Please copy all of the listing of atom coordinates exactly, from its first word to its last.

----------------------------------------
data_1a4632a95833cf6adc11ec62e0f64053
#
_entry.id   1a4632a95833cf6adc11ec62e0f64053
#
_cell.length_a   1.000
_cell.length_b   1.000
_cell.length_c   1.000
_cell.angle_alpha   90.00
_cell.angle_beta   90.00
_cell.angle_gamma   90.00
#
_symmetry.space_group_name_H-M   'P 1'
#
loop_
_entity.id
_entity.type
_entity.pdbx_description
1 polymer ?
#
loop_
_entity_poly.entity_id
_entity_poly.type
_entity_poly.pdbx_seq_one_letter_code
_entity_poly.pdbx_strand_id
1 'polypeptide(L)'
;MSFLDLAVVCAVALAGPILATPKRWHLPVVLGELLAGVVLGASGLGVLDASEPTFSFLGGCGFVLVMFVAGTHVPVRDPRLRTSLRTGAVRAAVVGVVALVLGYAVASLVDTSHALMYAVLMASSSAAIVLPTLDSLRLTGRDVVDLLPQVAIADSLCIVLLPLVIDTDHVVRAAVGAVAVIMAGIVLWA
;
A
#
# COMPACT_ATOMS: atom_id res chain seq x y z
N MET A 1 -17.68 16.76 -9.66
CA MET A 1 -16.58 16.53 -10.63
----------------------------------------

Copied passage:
data_1a4632a95833cf6adc11ec62e0f64053
#
_entry.id   1a4632a95833cf6adc11ec62e0f64053
#
_cell.length_a   1.000
_cell.length_b   1.000
_cell.length_c   1.000
_cell.angle_alpha   90.00
_cell.angle_beta   90.00
_cell.angle_gamma   90.00
#
_symmetry.space_group_name_H-M   'P 1'
#
loop_
_entity.id
_entity.type
_entity.pdbx_description
1 polymer ?
#
loop_
_entity_poly.entity_id
_entity_poly.type
_entity_poly.pdbx_seq_one_letter_code
_entity_poly.pdbx_strand_id
1 'polypeptide(L)'
;MSFLDLAVVCAVALAGPILATPKRWHLPVVLGELLAGVVLGASGLGVLDASEPTFSFLGGCGFVLVMFVAGTHVPVRDPRLRTSLRTGAVRAAVVGVVALVLGYAVASLVDTSHALMYAVLMASSSAAIVLPTLDSLRLTGRDVVDLLPQVAIADSLCIVLLPLVIDTDHVVRAAVGAVAVIMAGIVLWA
;
A
#
# COMPACT_ATOMS: atom_id res chain seq x y z
N MET A 1 -17.68 16.76 -9.66
CA MET A 1 -16.58 16.53 -10.63